New report highlights precarious state of rural services

The Rural Services Network has published its fourth annual report on the State of Rural Public Services, concentrating on healthcare, post offices and public transport. The document aims to inform and stimulate policy debate about rural service provision, and to share ideas among local policy practitioners.

Rural populations are less likely to have local access to health facilities, such as GP surgeries and (especially) hospitals, says the document. Some 64% of villlagers live within 4km of a GP surgery, compared with 100% of urban residents.

Rural residents also contend with a limited bus network, making it harder to access important services without private transport, such as a car. Rural community transport organisations receive only half as much local authority funding (per resident) as their urban equivalents, says the document. Conversely, they raise much more of their income from fares revenue. Underlining the importance of transport, those in smaller rural settlements travel 45% more miles than the England average.

Meanwhile, plans to turn 2,000 Post Office outlets into Post Office Locals have met a "quite favourable" response from survey respondents. Post Office Locals are seen as more convenient, although some respondents had misgivings about the speed of service and the limited services available.

"All three service areas covered in this report are subject to major change," warns the document. "In the case of health services, this flows from nationally driven NHS reforms, the rural implications of which warrant careful monitoring." With post offices, the report says the question is whether the roll out of the Post Office Locals model can deliver a more sustainable rural network.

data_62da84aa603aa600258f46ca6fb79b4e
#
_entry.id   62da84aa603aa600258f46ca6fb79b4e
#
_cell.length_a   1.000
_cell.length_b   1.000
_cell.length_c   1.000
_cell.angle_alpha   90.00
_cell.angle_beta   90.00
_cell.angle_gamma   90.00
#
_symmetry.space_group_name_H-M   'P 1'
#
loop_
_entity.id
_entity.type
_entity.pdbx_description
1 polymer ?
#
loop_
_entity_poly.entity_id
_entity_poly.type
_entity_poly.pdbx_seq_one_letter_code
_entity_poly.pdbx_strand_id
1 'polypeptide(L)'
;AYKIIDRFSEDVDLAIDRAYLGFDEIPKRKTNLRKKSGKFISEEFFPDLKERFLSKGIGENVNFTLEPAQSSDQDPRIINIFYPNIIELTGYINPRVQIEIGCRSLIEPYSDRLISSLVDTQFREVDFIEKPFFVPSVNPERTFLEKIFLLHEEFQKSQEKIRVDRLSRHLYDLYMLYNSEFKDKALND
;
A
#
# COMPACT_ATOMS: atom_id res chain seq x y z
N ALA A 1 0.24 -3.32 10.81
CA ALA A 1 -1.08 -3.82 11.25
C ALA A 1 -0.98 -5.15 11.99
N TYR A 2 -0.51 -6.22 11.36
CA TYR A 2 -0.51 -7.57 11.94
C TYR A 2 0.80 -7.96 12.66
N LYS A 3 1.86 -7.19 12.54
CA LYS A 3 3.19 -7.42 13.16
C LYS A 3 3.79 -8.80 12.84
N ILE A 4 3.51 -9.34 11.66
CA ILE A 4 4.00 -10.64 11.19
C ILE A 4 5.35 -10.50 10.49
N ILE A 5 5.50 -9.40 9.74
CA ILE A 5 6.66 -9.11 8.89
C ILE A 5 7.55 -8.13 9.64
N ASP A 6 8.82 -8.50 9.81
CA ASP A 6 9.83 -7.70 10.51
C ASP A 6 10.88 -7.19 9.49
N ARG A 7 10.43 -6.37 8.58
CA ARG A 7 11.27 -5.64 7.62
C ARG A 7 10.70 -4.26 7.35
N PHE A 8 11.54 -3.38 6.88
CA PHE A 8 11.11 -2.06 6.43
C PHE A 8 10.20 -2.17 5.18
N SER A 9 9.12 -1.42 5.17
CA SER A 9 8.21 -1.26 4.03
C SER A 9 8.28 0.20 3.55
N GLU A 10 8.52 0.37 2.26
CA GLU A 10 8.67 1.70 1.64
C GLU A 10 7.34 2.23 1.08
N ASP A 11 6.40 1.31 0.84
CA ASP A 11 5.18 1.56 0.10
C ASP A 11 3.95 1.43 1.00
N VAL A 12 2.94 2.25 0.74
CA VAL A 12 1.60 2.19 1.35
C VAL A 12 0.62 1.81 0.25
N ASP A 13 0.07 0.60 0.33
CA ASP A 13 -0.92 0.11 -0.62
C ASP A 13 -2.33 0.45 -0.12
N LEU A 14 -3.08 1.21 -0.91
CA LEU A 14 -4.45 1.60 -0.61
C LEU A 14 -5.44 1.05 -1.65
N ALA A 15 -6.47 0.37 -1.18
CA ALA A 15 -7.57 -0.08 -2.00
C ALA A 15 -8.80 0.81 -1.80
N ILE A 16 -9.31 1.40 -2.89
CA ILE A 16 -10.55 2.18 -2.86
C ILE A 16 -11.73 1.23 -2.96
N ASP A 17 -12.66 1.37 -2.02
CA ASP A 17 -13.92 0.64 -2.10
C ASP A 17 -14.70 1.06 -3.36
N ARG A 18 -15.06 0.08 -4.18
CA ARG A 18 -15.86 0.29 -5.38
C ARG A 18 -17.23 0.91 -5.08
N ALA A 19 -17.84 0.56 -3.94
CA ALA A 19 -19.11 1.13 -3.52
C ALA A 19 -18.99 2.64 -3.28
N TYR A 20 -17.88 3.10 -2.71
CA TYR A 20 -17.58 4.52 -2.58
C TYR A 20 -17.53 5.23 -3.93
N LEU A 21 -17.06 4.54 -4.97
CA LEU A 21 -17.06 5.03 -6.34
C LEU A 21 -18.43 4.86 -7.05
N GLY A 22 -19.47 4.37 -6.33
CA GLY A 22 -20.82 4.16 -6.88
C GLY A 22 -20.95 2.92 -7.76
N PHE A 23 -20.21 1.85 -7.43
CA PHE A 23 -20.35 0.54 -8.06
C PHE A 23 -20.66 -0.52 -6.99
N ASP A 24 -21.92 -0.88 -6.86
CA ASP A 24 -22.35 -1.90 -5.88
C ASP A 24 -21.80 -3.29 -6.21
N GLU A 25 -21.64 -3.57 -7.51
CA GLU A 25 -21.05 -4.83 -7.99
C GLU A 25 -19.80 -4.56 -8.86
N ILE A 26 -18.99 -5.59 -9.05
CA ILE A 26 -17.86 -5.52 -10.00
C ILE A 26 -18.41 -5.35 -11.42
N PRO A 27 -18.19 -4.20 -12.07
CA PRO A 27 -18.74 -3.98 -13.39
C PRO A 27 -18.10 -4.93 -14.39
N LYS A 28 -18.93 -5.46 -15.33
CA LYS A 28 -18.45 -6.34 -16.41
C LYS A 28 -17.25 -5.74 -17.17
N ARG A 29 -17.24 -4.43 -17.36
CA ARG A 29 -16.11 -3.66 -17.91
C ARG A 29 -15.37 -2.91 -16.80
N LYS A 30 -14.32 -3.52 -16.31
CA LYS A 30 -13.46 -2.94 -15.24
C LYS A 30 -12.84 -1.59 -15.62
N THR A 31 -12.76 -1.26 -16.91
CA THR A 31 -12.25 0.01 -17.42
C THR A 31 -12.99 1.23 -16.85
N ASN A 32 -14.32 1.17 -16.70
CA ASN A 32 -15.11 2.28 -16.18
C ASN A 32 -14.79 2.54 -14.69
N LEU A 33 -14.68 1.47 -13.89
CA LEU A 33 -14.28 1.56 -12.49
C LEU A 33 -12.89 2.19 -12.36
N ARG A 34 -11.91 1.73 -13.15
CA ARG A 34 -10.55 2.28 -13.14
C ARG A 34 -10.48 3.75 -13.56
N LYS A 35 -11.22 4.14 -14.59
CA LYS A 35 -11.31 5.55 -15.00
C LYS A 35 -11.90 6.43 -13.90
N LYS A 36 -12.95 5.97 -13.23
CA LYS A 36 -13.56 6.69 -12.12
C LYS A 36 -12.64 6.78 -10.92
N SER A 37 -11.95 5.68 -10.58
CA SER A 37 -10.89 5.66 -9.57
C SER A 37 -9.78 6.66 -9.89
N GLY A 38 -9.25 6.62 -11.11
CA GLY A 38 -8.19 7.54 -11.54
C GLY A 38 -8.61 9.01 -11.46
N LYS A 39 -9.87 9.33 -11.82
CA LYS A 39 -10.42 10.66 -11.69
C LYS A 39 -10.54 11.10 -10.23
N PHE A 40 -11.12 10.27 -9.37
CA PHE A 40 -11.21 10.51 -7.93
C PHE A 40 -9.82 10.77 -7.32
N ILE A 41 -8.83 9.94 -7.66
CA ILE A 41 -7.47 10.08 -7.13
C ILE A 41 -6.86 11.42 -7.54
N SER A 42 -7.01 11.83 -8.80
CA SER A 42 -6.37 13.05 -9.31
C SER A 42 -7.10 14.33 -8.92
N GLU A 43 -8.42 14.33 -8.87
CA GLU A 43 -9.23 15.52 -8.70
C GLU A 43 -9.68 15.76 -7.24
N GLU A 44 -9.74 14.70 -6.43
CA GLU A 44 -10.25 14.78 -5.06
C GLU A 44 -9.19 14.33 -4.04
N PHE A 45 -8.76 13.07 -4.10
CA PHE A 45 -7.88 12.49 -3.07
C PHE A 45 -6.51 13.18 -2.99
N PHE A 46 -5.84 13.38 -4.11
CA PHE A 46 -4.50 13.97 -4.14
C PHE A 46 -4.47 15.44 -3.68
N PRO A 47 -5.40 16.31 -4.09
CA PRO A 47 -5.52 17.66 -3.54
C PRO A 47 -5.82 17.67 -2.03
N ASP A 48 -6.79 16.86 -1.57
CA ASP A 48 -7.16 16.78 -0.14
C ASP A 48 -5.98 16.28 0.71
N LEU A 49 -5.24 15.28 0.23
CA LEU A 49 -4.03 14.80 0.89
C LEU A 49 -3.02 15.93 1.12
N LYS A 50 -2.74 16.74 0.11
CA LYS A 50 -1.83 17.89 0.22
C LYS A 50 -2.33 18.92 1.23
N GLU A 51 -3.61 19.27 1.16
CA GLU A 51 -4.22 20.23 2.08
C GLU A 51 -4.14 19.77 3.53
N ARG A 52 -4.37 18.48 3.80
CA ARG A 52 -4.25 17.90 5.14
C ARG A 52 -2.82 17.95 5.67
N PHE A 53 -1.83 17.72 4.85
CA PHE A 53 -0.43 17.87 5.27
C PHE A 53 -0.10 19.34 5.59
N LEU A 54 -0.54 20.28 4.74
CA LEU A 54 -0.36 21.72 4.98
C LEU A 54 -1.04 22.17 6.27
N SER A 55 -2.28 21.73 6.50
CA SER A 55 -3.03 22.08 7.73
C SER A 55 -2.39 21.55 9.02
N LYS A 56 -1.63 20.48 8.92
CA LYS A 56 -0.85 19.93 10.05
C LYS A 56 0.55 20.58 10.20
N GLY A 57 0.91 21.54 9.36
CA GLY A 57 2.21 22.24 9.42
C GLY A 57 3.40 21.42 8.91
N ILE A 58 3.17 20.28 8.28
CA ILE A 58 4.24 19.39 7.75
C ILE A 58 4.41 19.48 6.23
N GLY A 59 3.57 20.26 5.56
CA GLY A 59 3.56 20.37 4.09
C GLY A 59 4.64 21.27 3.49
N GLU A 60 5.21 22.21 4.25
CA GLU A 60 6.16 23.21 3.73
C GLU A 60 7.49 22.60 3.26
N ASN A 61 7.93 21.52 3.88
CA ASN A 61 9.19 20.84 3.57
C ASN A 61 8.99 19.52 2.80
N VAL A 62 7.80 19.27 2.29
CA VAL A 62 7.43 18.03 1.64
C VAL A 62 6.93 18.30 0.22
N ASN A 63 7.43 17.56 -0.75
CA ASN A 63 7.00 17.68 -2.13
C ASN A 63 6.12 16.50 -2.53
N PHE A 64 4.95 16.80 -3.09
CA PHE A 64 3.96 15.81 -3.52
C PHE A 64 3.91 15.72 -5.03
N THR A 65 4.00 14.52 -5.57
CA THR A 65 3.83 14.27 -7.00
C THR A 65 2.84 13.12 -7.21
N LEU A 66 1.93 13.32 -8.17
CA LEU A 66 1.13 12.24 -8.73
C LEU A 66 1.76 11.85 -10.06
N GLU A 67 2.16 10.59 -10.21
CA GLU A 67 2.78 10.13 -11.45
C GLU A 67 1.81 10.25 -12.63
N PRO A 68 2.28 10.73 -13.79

Changes affecting local public transport are largely budget driven, it adds. "In some cases the impacts have been mitigated, including where local authorities and operators work together to find solutions," says the report. "Nonetheless, service losses beg some serious questions about the impact on rural communities (including the most vulnerable) and how far or how well alternative transport options can plug gaps where subsidised bus routes are withdrawn."

The economy may be showing stronger signs of recovery, but the public funding position remained as difficult as ever, said Rural Services Network chairman Roger Begy. "Indeed, the worst may be yet to come, as cuts bite deeper still and affect basic services," he warned in a foreword to the report.

Last autumn's spending review announced further cuts in financial support to local government, which will come on top of the 28% cut imposed by the previous review. Rural buses relied heavily upon the subsidy available from local authorities, so were particularly vulnerable in these circumstances. Health budgets had been broadly sustained, but faced rising demand and costs. This was especially true in rural areas with their older populations, said Mr Begy. "From a rural perspective, the fact is the allocations for NHS and public health services are heavily skewed towards London and urban centres, with no allowance made for sparsity costs. We should be asking how it can be that for every £1 per resident given to the East Riding of Yorkshire for its public health, Westminster is given £5 per resident. Where is the evidence to justify such a difference? A fairer deal for rural areas would, at least, ease the pressure from budget cuts affecting the local government sector."

In a recent Rural Services Network survey, some 65% of rural parish councils said the quality of public services had got worse over the last five years. Cuts were most acutely felt to bus services – along with road maintenance, street cleaning and care for the elderly.

You can download the full report by clicking on the attachment below.

File RSN Online 2013 State of Rural Services report.pdf431.38 KB